Philippine presidential candidates' popularity was little changed in the latest survey by one of the country's two biggest polling organizations. Vice President Jejomar Binay saw his support slip marginally while Sen. Grace Poe's numbers were steady.

Binay's support fell from 31 percent in January to 29 percent in a survey conducted Feb. 5-7, according to a BusinessWorld-Social Weather Stations survey that had a 3 percentage point margin of error and was released on Monday. Poe held steady at 24 percent.

Davao City Mayor Rodrigo Duterte's backing rose from 20 to 24 percent, while former Interior Secretary Manuel Roxas saw his support dip from 21 to 18 percent. Roxas is the candidate of President Benigno Aquino, who is barred from seeking a second six-year term.

Binay also dropped in the latest survey by Pulse Asia, the country's other big political pollster. Poe surged in that poll, which was released a week ago.

Poe has recovered from a dip that coincided with heightened speculation she may be disqualified over citizenship and residency issues. The citizenship issues stem from her being abandoned as a baby, leaving the nationality of her biological parents unknown and raising questions about whether she meets the constitution's "natural-born Filipino" requirement. She was adopted by one of the country's biggest movie-star couples, then studied and lived in the U.S. for much of her 20s and 30s, leading to questions about whether she meets a 10-year residency requirement. The case is now with the Supreme Court.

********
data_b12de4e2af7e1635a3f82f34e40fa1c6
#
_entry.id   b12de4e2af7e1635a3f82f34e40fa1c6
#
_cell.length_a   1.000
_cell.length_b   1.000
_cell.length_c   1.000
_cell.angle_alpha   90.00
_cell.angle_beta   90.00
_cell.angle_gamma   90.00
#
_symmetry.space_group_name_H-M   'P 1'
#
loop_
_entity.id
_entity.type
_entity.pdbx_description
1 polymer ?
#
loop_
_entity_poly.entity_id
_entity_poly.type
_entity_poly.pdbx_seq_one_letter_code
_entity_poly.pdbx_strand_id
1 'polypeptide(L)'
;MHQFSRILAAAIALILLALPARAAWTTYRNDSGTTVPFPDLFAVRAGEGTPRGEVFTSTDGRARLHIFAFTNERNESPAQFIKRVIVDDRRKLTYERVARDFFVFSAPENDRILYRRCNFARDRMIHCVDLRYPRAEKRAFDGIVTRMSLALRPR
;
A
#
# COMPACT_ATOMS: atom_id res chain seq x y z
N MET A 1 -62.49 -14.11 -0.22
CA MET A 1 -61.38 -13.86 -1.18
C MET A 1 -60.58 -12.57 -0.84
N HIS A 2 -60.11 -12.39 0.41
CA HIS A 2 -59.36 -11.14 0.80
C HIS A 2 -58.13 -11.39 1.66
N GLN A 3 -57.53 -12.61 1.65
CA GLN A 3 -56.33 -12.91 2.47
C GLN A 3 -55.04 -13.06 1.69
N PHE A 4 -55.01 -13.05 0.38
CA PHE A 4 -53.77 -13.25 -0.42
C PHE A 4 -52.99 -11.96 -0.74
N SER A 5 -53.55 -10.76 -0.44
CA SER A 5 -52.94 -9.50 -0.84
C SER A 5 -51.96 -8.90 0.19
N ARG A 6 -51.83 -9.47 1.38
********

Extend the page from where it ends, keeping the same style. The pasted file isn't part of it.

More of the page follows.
Binay faces corruption allegations stemming from his and his family's 30-year rule over Makati, the Philippines' richest city. He says the allegations -- and the freezing of his bank accounts -- are politically motivated. While Roxas has maintained a clean reputation in 20 years in government, he has been painted as an ineffective executive and uncharismatic. Duterte, a surprise candidate, has attracted support in spite of (or because of ) his reputation for vigilante justice and womanizing. Analysts say his campaign will falter because he lacks a strong national organization and funding.

Aquino's successor will have to maintain one of the fastest growth rates in Asia while pursuing "inclusive growth," or spreading the wealth across an economy that has one of the highest unemployment rates in the region, forcing millions to work abroad. He or she will also have to decide whether to maintain Aquino's tough stance against China's expansion in the South China Sea. Poe has backed Aquino while Binay has proposed joint exploration for gas and other natural resources.